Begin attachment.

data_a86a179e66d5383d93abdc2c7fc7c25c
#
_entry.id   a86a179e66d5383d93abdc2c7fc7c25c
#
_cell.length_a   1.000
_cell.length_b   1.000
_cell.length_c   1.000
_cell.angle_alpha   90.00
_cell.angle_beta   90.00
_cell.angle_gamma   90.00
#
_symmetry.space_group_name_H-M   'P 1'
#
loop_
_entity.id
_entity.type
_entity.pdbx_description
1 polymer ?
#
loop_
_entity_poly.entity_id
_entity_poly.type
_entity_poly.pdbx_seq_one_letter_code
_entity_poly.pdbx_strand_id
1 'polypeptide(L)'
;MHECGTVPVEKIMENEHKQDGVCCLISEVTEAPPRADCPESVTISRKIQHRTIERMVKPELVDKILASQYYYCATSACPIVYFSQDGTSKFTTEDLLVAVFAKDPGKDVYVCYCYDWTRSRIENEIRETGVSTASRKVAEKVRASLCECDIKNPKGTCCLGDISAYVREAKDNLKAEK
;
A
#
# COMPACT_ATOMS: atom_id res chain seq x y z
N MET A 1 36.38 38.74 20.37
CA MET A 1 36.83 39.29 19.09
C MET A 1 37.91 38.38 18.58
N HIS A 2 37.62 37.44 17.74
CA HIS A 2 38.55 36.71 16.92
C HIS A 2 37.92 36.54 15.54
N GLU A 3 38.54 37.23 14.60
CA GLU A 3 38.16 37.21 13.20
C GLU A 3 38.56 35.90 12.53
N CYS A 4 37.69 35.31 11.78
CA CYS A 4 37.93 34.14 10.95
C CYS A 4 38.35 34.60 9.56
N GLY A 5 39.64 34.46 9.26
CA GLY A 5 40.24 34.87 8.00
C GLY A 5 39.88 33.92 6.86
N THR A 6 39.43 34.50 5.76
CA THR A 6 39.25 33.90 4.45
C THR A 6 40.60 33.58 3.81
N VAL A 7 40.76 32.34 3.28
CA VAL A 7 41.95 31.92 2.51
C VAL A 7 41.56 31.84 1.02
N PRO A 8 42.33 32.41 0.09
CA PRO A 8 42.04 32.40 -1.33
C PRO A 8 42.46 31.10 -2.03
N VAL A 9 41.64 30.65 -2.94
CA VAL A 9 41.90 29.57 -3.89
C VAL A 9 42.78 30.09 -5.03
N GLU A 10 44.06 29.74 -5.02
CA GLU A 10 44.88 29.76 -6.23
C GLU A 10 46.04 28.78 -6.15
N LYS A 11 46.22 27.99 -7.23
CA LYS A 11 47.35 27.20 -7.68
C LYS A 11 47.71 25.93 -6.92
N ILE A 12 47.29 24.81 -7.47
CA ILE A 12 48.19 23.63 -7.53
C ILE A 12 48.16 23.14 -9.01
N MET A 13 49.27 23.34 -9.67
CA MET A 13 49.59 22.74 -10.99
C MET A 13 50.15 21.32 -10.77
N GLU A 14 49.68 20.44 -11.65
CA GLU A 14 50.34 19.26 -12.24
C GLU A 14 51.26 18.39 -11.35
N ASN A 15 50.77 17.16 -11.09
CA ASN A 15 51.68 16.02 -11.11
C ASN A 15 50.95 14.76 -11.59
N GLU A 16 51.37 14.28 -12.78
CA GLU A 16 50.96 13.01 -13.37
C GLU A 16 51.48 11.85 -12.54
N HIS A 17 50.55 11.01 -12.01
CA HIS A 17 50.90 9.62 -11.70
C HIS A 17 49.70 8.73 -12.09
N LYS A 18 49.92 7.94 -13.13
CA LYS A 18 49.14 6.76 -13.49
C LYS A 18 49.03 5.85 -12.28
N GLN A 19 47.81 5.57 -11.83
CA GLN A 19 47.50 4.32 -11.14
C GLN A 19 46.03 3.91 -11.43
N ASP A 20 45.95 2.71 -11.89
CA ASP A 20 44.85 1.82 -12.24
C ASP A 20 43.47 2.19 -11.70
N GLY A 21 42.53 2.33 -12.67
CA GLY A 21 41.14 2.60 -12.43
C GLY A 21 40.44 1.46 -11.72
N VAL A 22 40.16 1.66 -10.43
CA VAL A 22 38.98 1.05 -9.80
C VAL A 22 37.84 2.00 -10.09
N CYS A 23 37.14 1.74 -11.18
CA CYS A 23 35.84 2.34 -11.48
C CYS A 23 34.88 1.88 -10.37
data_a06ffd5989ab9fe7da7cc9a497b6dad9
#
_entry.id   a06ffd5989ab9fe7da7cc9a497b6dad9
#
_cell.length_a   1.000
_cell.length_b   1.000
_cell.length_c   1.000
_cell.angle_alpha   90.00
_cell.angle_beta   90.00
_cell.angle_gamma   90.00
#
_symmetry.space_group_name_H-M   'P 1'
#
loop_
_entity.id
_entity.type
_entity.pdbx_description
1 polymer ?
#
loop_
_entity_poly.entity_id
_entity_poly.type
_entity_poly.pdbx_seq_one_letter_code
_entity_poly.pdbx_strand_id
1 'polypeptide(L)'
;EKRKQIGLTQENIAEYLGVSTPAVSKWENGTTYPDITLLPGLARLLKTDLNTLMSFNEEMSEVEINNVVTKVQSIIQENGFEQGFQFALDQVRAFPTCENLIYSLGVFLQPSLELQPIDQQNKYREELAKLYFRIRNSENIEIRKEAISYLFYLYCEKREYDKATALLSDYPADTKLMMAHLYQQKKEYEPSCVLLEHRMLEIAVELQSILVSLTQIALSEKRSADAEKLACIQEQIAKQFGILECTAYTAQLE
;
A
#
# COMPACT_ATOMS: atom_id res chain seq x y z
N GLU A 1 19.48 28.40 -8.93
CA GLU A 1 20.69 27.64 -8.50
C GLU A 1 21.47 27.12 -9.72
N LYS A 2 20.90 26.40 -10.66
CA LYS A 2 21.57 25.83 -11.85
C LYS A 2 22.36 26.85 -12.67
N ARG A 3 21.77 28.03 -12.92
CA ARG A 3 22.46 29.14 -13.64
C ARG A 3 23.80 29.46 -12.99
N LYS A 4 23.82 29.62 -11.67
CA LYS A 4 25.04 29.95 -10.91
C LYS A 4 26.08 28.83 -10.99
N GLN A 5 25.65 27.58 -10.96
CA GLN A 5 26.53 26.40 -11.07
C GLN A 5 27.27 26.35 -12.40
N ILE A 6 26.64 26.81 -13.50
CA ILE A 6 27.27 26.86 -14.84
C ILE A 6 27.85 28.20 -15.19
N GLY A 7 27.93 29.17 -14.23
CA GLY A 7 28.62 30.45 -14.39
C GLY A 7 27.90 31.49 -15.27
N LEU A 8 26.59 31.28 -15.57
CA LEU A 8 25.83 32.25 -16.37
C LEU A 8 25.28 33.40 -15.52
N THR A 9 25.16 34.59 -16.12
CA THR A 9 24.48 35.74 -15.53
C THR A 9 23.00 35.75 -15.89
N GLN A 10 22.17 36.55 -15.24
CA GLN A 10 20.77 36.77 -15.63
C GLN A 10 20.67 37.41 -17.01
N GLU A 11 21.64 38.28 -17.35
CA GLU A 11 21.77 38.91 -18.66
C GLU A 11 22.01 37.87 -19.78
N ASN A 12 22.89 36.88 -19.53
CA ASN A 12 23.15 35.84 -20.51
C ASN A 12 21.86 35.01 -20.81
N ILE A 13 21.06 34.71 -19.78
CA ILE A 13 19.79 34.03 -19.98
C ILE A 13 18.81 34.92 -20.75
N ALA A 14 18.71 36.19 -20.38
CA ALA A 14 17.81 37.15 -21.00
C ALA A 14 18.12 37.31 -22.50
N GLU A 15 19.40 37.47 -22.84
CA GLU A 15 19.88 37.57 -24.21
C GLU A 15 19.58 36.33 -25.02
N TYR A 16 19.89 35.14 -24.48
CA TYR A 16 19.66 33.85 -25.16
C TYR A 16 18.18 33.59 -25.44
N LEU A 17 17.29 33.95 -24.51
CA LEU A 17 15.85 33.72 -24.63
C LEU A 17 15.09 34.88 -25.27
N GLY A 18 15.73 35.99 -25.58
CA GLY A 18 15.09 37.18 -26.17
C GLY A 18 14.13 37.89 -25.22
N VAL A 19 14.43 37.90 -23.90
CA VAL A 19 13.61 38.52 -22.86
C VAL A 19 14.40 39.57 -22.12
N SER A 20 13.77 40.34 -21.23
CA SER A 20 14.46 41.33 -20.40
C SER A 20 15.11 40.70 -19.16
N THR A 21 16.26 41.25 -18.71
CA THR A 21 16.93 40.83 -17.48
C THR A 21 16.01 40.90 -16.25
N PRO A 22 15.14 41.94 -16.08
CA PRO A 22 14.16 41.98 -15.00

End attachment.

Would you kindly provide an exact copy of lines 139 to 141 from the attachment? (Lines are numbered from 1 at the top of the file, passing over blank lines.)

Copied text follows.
N LYS A 4 23.82 29.62 -11.67
CA LYS A 4 25.04 29.95 -10.91
C LYS A 4 26.08 28.83 -10.99